This collection of essays assesses the interrelationship between exploration, empire-building and science in the opening up of the Pacific Ocean by Europeans between the early 16th and mid-19th century. It explores both the role of various sciences in enabling European imperial projects in the region, and how the exploration of the Pacific in turn shaped emergent scientific disciplines and their claims to authority within Europe. Drawing on a range of disciplines (from the history of science to geography, imperial history to literary criticism), this volume examines the place of science in cross-cultural encounters, the history of cartography in Oceania, shifting understandings of race and cultural difference in the Pacific, and the place of ships, books and instruments in the culture of science. It reveals the exchanges and networks that connected British, French, Spanish and Russian scientific traditions, even in the midst of imperial competition, and the ways in which findings in diverse fields, from cartography to zoology, botany to anthropology, were disseminated and crafted into an increasingly coherent image of the Pacific, its resources, peoples, and histories. This is a significant body of scholarship that offers many important insights for anthropologists and geographers, as well as for historians of science and European imperialism.
Table of Contents
Contents: Introduction. Part 1 Visions of the Pacific: 'South Sea' to 'Pacific Ocean', O.H.K Spate; Mercator's southern continent: its origins, influence and gradual demise, W.A.R. Richardson; Shared vision: Herman Moll and his circle and the Great South Sea, Dennis Reinhartz. Part 2 The Imperial Sciences Of Exploration: Finding the way home: Spanish exploration of the round-trip route across the Pacific Ocean, Harry Kelsey; 18th century science and the voyages of discovery, J.C. Beaglehole; A Royal Society appointment with Venus in 1769: the voyage of Cook and Banks in the Endeavour, 1768-71 and its botanical results, William T. Stearn; The ship as a scientific instrument in the 18th century, Richard Sorrenson; Banks, Bligh and breadfruit, David Mackay; Scientific books and instruments for an 18th-century voyage around the world: Antonio Pineda and the Malaspina expedition, Barbara G. Beddall; Of fish and men: Spanish marine science during the late 18th century, Iris H. Wilson Engstrand; The search for a sea passage from the Atlantic Ocean to the Pacific via North America's coast: on the history of a scientific competition, Alexei V. Postnikov. Part 3 Cultural Contact, Comparison And Classification: (En)-countering knowledge traditions: the story of Cook and Tupaia, David Turnbull; 'Le Président des Terres Australes': Charles de Brosses and the French enlightenment beginnings of oceanic anthropology, Tom Ryan; Seamen and philosophers in the South Seas in the age of Captain Cook, Glyndwr Williams; Melanesians and Polynesians: ethnic typifications inside and outside anthropology, Nicholas Thomas; The 'oriental renaissance' in the Pacific: orientalism, language and ethnogenesis in the British Pacific, Tony Ballantyne; Minute particulars and the representation of South Pacific discovery, Jonathan Lamb. Index.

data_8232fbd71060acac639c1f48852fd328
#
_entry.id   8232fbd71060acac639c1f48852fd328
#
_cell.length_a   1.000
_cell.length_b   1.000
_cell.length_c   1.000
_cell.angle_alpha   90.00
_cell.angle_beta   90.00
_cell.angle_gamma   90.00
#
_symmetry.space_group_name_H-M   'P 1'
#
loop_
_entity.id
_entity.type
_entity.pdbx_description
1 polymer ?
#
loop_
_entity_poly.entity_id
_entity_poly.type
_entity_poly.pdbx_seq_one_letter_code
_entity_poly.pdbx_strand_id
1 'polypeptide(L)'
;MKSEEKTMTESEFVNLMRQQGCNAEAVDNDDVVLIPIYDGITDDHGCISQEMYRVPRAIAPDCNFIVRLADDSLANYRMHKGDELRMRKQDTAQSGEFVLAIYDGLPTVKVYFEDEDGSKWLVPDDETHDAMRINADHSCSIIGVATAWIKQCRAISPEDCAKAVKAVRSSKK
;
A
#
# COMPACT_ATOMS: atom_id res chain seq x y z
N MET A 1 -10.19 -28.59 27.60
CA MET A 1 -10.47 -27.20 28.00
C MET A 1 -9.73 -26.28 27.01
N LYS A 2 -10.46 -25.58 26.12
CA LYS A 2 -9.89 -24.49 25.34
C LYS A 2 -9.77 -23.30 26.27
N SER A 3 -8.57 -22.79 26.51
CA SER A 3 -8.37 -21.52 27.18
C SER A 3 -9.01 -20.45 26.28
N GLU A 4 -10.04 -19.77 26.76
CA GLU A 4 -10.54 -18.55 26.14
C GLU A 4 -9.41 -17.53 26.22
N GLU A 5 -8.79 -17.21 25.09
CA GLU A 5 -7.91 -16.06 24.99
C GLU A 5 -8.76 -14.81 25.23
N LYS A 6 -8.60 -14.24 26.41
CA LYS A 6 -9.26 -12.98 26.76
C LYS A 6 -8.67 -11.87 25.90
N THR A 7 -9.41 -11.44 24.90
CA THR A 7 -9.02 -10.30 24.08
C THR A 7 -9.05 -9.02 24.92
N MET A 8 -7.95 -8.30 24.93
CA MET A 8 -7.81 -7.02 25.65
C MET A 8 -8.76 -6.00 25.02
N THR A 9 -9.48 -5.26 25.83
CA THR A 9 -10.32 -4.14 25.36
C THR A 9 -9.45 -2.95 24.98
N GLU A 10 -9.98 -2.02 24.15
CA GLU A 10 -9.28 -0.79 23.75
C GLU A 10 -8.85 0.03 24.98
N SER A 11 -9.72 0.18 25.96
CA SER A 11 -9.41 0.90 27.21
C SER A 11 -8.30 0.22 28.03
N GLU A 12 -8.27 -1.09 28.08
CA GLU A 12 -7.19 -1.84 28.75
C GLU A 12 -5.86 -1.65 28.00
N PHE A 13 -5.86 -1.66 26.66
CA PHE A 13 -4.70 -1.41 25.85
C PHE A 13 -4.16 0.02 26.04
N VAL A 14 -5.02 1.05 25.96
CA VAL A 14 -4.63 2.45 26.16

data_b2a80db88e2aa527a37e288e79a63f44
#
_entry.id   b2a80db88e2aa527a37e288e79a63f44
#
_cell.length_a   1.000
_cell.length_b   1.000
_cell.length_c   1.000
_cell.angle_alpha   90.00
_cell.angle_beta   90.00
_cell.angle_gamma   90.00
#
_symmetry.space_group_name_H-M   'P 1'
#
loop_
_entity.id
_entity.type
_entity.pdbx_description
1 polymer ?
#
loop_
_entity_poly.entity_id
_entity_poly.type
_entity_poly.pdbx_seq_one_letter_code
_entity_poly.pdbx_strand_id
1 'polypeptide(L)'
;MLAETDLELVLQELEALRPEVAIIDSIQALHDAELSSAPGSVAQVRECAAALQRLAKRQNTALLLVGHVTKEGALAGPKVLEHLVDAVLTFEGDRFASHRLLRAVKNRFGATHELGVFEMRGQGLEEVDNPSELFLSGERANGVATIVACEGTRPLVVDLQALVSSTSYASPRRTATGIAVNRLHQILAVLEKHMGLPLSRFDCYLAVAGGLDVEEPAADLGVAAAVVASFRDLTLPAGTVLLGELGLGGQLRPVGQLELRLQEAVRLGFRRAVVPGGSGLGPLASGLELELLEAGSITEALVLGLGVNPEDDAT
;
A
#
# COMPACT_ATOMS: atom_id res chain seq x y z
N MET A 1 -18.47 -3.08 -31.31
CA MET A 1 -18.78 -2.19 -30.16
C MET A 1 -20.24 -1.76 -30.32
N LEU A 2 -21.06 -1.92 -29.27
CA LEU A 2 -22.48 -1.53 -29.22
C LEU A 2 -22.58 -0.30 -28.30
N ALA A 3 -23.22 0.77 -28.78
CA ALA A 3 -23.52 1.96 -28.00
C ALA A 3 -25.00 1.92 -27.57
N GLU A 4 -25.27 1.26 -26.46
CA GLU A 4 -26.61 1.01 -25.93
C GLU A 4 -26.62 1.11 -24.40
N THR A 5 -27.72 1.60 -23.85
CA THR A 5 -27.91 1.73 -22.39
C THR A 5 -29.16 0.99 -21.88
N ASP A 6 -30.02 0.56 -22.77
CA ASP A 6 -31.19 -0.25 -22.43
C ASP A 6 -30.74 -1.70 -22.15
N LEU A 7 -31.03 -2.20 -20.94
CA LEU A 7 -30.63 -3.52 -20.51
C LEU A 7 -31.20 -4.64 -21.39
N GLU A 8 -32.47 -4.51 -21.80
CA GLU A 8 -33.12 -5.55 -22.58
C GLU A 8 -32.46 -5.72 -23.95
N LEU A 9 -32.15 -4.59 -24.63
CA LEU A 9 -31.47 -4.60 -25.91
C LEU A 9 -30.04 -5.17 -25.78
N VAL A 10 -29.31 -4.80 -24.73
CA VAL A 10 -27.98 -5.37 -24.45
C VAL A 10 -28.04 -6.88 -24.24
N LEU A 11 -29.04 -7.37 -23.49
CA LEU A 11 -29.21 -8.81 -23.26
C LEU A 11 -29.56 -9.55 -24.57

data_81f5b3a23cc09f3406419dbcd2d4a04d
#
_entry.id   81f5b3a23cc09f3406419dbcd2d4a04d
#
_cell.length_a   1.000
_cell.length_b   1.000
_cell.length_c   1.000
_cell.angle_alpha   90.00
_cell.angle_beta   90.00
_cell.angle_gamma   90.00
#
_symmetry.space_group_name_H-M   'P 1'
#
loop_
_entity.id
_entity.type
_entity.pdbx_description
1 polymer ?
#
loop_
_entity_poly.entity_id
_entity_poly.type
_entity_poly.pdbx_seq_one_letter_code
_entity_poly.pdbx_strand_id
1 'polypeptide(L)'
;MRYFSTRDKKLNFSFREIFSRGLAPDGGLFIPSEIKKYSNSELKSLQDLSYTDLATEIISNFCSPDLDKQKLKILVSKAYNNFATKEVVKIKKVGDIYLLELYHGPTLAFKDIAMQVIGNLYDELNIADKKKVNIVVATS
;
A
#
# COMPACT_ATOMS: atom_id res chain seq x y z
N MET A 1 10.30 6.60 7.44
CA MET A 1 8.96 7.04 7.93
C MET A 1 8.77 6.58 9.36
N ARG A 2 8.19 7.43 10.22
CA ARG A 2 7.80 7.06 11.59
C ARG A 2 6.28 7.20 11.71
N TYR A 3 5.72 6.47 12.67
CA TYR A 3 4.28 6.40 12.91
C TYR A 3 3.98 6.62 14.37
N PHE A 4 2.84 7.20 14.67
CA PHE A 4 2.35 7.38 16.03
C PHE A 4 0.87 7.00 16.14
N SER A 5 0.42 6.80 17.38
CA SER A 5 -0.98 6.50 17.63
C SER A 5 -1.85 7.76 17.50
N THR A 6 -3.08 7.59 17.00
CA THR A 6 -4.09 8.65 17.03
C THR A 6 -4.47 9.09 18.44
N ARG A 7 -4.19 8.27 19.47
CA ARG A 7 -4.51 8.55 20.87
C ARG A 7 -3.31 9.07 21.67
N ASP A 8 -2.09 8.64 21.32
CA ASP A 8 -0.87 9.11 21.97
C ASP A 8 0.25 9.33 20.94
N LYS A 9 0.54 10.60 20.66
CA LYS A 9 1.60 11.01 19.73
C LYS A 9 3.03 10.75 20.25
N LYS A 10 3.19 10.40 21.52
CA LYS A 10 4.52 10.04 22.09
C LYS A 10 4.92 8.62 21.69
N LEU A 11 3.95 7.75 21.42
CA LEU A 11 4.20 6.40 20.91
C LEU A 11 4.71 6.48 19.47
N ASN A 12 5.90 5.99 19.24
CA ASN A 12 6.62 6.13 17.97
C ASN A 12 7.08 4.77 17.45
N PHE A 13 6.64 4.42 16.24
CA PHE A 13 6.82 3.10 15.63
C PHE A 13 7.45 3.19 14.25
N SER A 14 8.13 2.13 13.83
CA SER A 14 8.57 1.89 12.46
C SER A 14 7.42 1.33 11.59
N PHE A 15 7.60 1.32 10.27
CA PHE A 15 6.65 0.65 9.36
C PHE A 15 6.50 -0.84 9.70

'... the introduction provides a welcome synthesis...' Archives of Natural History 'This volume of reprinted essays serves as an excellent sampling of the historiography of Pacific science and its development from the late 1960s to the present... This collection holds together very successfully and is introduced excellently; it will be an important resource for all historians of science and empire.' British Journal for the History of Science